Great post!

    • I do know my daughter’s limits, and at the same time I worry about the consequences of the choice I’ve made. I guess that’s what being a parent is about – weighing relative risks and making the best decision you can given the competing priorities.

      Thanks for stopping by and commenting – I KNOW how busy you are lately.

  3. Ron Metts says:

    I am in a similar situation to you. My wife and I just adopted 3 children. Because of Department of Social Services sensitivities, I only showed the children my guns once in the 3 years they were foster children..that was to show them just how damaging they could be. (on a milk jug full of water). Now that we have adopted them (they are now 9, 11, and 12) I want to teach them to handle a weapon safely. Will start with the rifle, then move on to the pistol or shotgun, but none of them are willing to learn. I can’t force them, and they don’t get left home alone, but I still think they at least need a basic understanding of the skill. We’ll see I guess. I commend you on stepping up and adopting a child so in need of love and protection.

    • That’s a tough one, Ron. I suspect that your example will be most important in changing this. Let them see you handle your guns as often as possible, take them with you when you go to the range, even if they are not interested. When they know that guns can be handled responsibly and safely, they may well change their minds. They have no doubt been conditioned carefully in this fear and distrust of guns, so it will take time and patience. Bless you.

    • Thanks for this, Ron!

    • I met someone who DID NOT want to learn to shoot, but who was getting into a relationship with a shooter. I offered her a no-shooting class. She learned the safety rules (always point the gun in a safe direction, etc.) and how to unload the different firearms her significant other owned.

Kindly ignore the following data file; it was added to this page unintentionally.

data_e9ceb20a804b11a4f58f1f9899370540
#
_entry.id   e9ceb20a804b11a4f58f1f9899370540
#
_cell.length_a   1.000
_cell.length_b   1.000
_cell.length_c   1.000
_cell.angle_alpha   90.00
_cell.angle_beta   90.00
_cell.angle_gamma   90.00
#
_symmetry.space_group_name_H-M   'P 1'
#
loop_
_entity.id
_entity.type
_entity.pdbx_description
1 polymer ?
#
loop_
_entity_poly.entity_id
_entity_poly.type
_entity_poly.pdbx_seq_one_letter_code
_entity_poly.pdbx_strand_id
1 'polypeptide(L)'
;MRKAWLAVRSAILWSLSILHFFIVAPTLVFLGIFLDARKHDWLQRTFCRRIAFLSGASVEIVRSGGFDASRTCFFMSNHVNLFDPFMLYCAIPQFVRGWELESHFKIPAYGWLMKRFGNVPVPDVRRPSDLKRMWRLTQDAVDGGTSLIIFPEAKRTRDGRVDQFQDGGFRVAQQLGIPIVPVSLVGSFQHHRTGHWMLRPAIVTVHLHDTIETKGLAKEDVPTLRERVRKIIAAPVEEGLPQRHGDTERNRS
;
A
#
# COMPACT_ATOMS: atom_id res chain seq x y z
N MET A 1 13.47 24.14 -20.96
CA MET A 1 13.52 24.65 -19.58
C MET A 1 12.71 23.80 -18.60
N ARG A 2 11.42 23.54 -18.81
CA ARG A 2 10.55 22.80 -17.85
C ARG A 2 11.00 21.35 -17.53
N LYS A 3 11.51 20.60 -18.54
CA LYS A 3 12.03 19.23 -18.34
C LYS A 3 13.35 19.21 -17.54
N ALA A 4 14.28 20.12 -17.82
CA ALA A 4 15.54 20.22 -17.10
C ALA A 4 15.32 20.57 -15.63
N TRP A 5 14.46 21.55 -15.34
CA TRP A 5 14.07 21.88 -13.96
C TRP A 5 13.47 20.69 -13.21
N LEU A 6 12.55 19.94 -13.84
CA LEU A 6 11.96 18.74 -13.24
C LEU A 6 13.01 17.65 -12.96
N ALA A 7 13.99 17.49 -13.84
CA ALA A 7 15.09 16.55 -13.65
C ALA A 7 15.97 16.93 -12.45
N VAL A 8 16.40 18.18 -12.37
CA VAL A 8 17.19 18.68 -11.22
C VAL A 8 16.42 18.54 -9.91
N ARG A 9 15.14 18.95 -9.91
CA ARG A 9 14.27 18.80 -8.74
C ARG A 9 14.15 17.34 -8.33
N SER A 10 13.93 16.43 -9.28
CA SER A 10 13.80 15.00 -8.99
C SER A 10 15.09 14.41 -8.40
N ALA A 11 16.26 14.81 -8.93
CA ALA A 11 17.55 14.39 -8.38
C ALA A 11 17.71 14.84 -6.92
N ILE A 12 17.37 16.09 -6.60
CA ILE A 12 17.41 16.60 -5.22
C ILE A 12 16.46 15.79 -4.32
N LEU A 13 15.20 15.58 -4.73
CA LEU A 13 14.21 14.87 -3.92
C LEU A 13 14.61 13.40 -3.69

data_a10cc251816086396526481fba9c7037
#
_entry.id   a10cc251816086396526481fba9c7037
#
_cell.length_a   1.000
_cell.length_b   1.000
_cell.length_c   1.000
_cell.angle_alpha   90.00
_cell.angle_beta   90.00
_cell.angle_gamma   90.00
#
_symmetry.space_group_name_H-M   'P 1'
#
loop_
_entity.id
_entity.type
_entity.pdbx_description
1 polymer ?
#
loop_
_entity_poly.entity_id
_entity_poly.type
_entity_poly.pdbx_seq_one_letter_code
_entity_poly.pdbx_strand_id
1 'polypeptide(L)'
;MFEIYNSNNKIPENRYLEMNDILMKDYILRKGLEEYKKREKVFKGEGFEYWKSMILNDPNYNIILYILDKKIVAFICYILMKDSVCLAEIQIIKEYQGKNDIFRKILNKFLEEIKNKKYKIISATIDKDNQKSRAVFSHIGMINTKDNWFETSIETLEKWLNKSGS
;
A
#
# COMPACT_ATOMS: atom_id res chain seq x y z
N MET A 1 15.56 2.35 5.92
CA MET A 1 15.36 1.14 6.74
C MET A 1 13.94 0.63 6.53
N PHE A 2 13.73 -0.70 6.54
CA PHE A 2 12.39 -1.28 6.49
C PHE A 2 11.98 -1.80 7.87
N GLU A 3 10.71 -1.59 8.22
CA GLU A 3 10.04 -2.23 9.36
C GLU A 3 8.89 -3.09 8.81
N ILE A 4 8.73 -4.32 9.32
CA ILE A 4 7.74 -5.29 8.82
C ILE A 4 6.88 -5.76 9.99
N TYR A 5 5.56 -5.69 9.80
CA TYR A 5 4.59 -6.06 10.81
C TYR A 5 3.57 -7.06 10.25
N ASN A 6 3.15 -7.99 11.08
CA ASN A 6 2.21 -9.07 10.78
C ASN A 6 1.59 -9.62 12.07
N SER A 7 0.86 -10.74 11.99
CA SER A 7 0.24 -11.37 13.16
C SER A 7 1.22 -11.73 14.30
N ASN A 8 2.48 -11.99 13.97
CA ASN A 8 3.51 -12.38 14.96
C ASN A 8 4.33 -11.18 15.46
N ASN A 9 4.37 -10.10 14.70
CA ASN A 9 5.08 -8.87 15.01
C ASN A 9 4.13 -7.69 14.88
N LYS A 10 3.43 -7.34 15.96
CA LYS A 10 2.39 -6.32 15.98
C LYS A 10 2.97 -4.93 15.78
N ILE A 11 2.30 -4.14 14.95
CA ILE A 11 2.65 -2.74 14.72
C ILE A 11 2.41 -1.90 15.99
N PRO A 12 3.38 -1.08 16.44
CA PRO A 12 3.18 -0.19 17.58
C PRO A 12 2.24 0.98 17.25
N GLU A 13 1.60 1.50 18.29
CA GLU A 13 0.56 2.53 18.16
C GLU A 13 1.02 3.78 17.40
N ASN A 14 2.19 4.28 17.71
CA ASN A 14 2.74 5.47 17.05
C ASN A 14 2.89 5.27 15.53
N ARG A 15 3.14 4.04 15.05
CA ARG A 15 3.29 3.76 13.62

She still doesn’t shoot, but she’s not worried when he goes to the range, and she’s capable of safely handling his guns (and others) if she needs to.

      • That’s an excellent idea, Larry. I think it makes a lot of sense for a non-shooter who lives with guns to at least know how to handle them safely.

        Thanks for your comment!

  4. Guilt is the occupational hazard of parenthood. It does not matter what choice you make — if it goes wrong in some way, you will live with “what if” for the entire rest of your life.

    Children don’t come with guarantees. The best you can do is to do the best you can.

    • Sage advice, my friend. I seem to recall Rory Miller saying something about how, in a violent situation, no matter what decisions you make you’ll second guess them afterward. Parenting is like that, too, I’ve found. You make the best choices you can make at the time, and hope for the best.

    • That is the truth about so much in life. No guarantees, and sometimes there are simply no perfect choices available, even if we had plenty of time to think of one. But if we are in the habit of doing right, choosing that which does not aggress on others, and include ourselves among those who have a right to life and happiness, we are not apt to go terribly wrong.